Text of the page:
An Update of the Abuse of Assignments of Benefits and its Correlation with One-Way Attorney’s Fees
by Mark Delegal and Ashley Kalifeh for Florida Association of Independent Agents,
As discussed in FJRI’s 2015 paper,1 the prospect of one-way attorney’s fees has encouraged a growing number of lawyers to partner with various service providers to solicit assignments of benefits (“AOBs”) from policyholders. The typical AOB relationship begins when a policyholder signs a contract assigning rights, benefits, proceeds, and causes of action arising under her insurance policy to a third party. This third party is often a service provider that agrees to make a repair or provide care for which insurance coverage will be sought. Indeed, often the repair or care is conditioned upon the assignment, which the provider will then enforce against the insurer in its own right. This transforms first party litigation—in which a policyholder enforces her own rights against the insurer from whom she purchased coverage—into a mutated first party litigation, whereby a third party purports to act as the policyholder.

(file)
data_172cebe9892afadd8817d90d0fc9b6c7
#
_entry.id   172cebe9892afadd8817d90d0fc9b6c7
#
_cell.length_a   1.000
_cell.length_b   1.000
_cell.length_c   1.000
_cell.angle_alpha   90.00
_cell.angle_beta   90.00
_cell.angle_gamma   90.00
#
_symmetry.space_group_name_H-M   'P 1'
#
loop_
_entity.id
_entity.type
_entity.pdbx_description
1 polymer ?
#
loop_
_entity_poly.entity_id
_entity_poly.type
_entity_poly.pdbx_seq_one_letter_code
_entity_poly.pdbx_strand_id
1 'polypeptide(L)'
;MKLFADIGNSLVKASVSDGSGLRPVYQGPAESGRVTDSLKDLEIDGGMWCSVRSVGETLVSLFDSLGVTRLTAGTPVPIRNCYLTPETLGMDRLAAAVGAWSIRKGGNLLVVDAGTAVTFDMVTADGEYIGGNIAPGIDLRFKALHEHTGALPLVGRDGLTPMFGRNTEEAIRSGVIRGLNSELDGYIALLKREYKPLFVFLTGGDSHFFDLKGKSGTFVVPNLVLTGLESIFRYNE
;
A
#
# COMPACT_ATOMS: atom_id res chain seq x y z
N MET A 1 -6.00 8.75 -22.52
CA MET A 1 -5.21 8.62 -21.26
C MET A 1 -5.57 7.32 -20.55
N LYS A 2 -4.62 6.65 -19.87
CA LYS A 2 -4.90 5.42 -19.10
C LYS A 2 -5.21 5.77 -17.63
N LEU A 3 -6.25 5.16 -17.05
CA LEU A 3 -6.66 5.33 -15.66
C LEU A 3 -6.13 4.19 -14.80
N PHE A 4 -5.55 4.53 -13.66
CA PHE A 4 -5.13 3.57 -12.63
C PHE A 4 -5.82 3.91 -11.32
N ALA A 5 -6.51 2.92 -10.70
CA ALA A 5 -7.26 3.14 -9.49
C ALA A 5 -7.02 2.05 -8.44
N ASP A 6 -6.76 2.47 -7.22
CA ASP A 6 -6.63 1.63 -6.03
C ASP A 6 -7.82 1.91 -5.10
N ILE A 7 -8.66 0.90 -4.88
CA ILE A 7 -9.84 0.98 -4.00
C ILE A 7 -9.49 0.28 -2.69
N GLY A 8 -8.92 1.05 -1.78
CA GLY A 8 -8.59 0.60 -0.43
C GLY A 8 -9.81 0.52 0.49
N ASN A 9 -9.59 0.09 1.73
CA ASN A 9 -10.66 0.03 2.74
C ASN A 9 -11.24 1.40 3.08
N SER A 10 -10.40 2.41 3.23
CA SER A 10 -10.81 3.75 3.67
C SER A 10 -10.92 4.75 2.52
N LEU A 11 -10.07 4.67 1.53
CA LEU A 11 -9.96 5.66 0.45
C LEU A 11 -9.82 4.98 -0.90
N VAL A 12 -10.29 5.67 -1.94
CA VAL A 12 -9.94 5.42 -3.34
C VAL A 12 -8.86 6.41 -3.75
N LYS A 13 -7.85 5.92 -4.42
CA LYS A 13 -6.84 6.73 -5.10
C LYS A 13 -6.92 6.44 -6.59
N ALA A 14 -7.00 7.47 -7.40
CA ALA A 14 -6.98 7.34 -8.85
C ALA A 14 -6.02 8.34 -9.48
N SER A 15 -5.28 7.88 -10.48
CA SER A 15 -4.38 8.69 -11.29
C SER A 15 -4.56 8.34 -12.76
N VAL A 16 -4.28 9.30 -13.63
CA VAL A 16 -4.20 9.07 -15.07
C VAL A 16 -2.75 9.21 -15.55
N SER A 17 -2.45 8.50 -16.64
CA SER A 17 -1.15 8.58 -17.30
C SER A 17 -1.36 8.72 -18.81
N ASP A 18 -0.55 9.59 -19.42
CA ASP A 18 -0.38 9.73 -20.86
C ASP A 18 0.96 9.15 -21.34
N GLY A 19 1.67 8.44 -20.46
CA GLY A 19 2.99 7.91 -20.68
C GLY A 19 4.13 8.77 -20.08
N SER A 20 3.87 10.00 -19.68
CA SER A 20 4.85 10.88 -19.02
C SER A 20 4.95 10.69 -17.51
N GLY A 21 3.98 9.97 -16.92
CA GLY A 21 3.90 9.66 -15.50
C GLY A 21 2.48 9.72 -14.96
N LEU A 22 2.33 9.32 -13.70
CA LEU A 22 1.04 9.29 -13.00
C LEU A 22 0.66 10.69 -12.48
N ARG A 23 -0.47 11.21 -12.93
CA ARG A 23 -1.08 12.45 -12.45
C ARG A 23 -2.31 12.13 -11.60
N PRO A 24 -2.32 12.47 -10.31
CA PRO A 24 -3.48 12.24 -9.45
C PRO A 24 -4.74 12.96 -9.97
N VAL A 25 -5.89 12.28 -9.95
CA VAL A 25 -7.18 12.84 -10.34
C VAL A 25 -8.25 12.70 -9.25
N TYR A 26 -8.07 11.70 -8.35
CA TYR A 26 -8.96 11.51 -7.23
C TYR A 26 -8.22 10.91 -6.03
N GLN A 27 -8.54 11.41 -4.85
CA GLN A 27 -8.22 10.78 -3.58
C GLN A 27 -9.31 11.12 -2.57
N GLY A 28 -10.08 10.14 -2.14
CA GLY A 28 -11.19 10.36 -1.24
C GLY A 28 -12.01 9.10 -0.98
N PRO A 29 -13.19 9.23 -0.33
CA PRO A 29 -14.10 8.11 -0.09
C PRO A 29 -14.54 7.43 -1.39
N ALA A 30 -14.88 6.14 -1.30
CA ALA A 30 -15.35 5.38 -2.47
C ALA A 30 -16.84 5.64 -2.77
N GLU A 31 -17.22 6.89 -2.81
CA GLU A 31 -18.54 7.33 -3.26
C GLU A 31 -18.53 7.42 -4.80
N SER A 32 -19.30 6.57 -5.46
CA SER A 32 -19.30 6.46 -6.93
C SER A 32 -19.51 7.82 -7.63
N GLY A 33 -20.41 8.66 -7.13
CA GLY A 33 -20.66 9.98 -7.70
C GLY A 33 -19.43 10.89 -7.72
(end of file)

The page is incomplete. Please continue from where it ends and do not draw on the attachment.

One reason AOB litigation is so lucrative is because of the statutory, “one-way” attorney’s fees available for attorneys that represent prevailing service providers. Notably, the one-way attorney fee statute2 speaks to a “named insured,” “omnibus insured,” or “named beneficiary” being afforded the benefits of that one-way attorney’s fee. In fact, the Florida Supreme Court has recently reiterated that this fee-shifting statute was intended “to ‘level the playing field’ between the economically-advantaged and sophisticated insurance companies and the individual citizen,” as “the average policyholder has 3 | P a g e
neither the finances nor the expertise to single-handedly take on an insurance carrier.”3 This goal is best served when the statute is used to award fees to the policyholder, or any beneficiaries specifically designated by the policyholder at the time of contract formation—not sophisticated service providers and their attorneys.